Federal Manager's Daily Report

The concept of expanding “demonstration project”

authority-which in some agencies has allowed a de facto

form of civil service reform without legislation-appears

dead for this session of Congress. The head of the House

civil service subcommittee, Rep. Jo Ann Davis, R-Va., has

said she plans to drop the provision from a benefits

improvement bill (HR-1601) when she moves that measure

through her subcommittee.

Both that bill and a Senate counterpart (S-129) originally

had provisions to remove the current 5,000-employee limit

on a demonstration project, which effectively would have

allowed entire agencies to exempt themselves from many

civil service hiring, promotion, job grading and other

practices. Management of some agencies had been hoping

for passage, since getting personnel legislation from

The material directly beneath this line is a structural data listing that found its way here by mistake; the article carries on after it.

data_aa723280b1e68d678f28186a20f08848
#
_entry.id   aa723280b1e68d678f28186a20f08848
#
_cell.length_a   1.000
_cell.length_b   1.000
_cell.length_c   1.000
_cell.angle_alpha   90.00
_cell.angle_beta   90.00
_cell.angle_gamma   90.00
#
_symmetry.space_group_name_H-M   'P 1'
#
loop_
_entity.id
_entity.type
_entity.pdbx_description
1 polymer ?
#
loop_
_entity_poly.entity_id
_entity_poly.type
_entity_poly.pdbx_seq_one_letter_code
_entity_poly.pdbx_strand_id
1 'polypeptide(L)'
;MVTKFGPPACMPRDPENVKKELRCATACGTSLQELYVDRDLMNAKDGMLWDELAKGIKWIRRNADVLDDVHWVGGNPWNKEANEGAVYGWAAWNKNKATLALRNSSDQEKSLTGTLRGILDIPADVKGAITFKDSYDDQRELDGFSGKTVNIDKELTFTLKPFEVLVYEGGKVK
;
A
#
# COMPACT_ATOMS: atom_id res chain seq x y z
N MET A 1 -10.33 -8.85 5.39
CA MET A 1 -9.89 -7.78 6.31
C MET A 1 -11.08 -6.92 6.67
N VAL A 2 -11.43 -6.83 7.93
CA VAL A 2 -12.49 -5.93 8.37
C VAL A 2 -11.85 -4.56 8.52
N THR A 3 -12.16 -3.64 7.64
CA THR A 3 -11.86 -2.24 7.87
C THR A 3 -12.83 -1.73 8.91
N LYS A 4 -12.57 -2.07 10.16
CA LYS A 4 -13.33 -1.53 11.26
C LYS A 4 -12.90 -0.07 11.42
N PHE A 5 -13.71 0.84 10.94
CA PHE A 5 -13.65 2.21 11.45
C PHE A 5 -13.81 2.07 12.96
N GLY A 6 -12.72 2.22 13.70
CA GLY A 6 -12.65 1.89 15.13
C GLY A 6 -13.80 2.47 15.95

Congress is a difficult task even for the most high-profile

agencies such as Defense and Homeland Security. The

demonstration project authority is a much easier route

and the measure would have made it still easier by removing

some current procedural hurdles.

However, in passing its version, the Senate Governmental

Affairs Committee dropped the demonstration project

authority and Davis’s stated intent to follow suit will

foreclose action for at least this year. The main opposition

came from federal unions, which mistrust the employee

evaluation systems that serve as the backbone of the pay

for performance features common in demonstration projects.

The Office of Personnel Management also cooled to the idea

of expanding demonstration project authority, saying at a

recent hearing before Davis’s panel that “while we always

appreciate more flexibility to deal with outmoded personnel

rules,” the demonstration project concept itself is now

somewhat outmoded in light of the DoD and DHS personnel

authorities.